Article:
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Unbundled Legal Services: The Cure for the Access to Justice Problem?

June 04, 2020 (6 min read)

The United States legal system has an “access to justice” problem.

An increasing number of low-income Americans are not retaining attorneys to help them with their legal matters. By some estimates, at least 60% of litigants do not have a lawyer representing them in court. And when individuals without legal training feel that they must handle legal matters themselves, it is unlikely that those matters will be resolved fully or favorably.

It’s not surprising then that almost 9 out of 10 civil legal problems reported by low-income Americans receive inadequate or no legal assistance. Court dockets across the country are clogged with slow-moving cases because these pro se litigants do not know how to navigate the litigation process.

Many attorneys are sensitive to the legal problems that low-income Americans face and do their part to tackle access to justice issues through pro bono work. But few attorneys can—or want to—discount their fees to a level that low-income Americans would consider affordable.\

But what if there was a way for low-income Americans to access affordable legal services? What if the attorneys providing those services were able to charge a reasonable fee that would ensure they would get paid? What if this offering could also help litigation move more smoothly through the courts because of the involvement of an attorney?

There is a way. It’s called unbundled legal services (also known as limited-scope representation).


When attorneys provide unbundled legal services, they assist their clients with only some of the work required to resolve their legal matters. The clients are responsible for the rest. When attorneys provide their services on this “a la carte” basis, clients get the benefit of professional assistance with their matters without having to incur the large expense of full legal representation.

Opportunities abound for unbundled legal services. In small litigation matters, attorneys can draft court papers or review documents, but not appear in court. In real estate matters, attorneys may prepare documents, but not attend closings. In mediated matters, attorneys may prepare a client for mediation sessions and participate in them, but not represent the client in litigation if mediation is unsuccessful. In divorce cases, attorneys can assist with one aspect of a divorce, such as custody or division of marital assets. In practically any legal matter, attorneys can guide clients through the process of resolving the matter and advising on the approach to certain tasks without actually performing those tasks (and then charging the clients for their time).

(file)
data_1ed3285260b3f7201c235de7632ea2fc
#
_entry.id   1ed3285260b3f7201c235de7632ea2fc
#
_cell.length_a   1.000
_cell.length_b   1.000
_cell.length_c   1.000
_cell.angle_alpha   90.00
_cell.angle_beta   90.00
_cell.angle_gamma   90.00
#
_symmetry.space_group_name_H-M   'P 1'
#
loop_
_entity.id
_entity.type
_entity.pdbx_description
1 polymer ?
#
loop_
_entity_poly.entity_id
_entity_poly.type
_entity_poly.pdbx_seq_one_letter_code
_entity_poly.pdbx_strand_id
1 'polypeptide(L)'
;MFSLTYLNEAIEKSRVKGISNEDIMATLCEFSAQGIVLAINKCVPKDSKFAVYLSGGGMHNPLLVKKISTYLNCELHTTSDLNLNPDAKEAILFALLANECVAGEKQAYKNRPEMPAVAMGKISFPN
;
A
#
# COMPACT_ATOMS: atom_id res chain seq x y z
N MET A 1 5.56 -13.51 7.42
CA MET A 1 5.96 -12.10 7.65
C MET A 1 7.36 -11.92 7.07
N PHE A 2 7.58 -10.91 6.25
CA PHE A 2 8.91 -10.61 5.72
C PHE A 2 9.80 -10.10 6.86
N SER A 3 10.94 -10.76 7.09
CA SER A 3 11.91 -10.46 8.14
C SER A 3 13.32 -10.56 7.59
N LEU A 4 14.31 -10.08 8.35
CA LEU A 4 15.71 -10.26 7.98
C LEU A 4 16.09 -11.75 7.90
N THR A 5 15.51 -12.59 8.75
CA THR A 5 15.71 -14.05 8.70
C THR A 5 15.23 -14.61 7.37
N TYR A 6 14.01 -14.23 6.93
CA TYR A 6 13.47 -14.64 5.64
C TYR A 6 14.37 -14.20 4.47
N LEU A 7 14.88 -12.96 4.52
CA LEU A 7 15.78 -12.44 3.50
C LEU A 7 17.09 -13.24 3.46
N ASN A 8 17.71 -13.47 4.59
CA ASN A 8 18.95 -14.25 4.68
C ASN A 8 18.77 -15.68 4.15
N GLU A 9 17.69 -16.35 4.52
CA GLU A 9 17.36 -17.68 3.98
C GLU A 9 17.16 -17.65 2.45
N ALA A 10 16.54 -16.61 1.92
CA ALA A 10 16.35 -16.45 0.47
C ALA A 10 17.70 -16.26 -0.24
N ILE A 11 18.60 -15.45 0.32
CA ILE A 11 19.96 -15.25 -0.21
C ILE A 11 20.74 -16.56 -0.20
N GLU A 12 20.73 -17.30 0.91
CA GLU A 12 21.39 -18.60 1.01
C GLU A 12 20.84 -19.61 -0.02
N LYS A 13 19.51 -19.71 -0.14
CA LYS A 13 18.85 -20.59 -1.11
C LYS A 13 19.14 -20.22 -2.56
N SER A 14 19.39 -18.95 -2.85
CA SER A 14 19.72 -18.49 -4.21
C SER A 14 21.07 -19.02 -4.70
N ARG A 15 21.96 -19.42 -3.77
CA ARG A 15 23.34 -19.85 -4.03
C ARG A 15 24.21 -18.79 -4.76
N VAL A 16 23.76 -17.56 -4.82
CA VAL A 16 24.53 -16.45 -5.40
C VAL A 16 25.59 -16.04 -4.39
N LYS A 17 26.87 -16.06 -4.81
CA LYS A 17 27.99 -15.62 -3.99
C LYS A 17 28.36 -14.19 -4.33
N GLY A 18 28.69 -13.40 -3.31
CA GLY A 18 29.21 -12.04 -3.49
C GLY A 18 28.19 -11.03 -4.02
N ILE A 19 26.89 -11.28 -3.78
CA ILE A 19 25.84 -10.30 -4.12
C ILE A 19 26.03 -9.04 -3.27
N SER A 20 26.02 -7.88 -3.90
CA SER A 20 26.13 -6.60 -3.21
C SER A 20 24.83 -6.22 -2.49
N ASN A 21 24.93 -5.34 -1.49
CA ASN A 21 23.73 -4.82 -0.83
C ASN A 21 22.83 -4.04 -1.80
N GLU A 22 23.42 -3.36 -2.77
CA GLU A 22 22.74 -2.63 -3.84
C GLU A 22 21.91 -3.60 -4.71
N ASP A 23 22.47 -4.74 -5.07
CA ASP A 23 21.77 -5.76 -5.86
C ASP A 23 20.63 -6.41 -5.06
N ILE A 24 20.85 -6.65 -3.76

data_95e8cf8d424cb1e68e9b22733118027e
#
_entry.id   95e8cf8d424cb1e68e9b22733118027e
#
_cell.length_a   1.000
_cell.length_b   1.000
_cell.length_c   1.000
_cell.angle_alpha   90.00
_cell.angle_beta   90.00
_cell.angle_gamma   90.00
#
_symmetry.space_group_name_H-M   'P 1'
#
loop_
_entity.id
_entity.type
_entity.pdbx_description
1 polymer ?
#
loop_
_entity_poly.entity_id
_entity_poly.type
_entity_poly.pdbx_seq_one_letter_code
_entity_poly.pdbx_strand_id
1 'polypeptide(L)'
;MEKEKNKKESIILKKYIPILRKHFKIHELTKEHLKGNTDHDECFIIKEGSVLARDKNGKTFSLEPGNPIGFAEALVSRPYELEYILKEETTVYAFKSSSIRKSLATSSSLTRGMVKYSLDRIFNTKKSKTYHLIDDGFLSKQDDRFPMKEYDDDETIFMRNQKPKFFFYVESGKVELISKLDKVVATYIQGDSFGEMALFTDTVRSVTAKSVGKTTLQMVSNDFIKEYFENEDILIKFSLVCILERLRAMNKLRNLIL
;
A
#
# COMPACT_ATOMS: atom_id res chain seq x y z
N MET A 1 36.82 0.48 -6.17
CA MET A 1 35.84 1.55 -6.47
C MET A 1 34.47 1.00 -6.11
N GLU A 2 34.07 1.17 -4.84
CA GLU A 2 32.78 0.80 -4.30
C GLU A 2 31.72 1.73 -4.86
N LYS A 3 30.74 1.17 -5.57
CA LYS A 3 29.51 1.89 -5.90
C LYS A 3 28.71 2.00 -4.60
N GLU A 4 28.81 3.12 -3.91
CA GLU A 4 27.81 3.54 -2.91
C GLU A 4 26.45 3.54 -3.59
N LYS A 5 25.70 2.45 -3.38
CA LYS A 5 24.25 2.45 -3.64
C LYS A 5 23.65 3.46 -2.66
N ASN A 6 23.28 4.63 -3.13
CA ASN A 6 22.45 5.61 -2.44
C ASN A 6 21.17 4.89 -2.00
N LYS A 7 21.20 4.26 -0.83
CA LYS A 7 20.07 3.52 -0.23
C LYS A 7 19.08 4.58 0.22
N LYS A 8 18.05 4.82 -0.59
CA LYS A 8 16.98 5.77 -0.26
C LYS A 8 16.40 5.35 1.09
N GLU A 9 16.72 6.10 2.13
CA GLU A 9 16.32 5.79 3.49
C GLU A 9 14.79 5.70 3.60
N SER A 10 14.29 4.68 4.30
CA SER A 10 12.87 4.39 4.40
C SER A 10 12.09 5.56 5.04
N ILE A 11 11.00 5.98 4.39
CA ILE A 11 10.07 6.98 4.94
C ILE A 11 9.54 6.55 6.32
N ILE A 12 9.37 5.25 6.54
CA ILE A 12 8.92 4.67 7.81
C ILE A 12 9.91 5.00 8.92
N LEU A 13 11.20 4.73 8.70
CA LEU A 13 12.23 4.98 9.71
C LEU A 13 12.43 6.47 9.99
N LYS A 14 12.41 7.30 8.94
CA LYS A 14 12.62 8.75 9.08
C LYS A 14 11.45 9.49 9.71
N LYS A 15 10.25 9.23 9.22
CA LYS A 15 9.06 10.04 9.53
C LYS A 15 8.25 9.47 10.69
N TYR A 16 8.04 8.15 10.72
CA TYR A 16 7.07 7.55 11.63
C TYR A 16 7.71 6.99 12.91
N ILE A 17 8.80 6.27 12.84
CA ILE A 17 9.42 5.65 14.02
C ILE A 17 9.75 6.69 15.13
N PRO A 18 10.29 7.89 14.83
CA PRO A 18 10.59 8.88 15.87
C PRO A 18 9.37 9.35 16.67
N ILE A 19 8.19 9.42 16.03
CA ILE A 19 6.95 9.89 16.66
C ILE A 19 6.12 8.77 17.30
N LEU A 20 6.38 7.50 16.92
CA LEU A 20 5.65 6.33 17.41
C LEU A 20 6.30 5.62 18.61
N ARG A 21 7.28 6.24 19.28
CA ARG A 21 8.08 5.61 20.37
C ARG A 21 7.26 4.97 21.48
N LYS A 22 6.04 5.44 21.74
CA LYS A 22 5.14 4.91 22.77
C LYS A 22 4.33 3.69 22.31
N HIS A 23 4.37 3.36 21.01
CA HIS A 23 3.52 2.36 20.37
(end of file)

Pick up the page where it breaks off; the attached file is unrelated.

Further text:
A benefit to consumers of unbundled legal services is that attorneys often charge a fixed fee, upfront, based on the discrete tasks or phases of a matter. This provides cost certainty and predictability to clients that full legal representation for the duration of a matter, billed by the hour, cannot.\

The discrete nature of unbundled legal services provides certainty to attorneys as well but in the form of knowing roughly how long certain tasks will take. That’s why flat fees are prevalent here. With flat fees that are paid upfront, attorneys can avoid depleting a client’s retainer early on in a representation without knowing whether the client will be able to replenish it promptly.


The American Bar Association’s Model Rule of Professional Conduct 1.2(c), “Scope of Representation & Allocation Between Client & Lawyer,” permits attorneys to “limit the scope of the[ir] representation if the limitation is reasonable under the circumstances and the client gives informed consent.”

Most states follow the lead of the ABA and permit attorneys licensed in those states to offer unbundled legal services. However, many states have additional rules of professional conduct or ethics opinions concerning unbundled legal services that attorneys should consult before they start offering such services.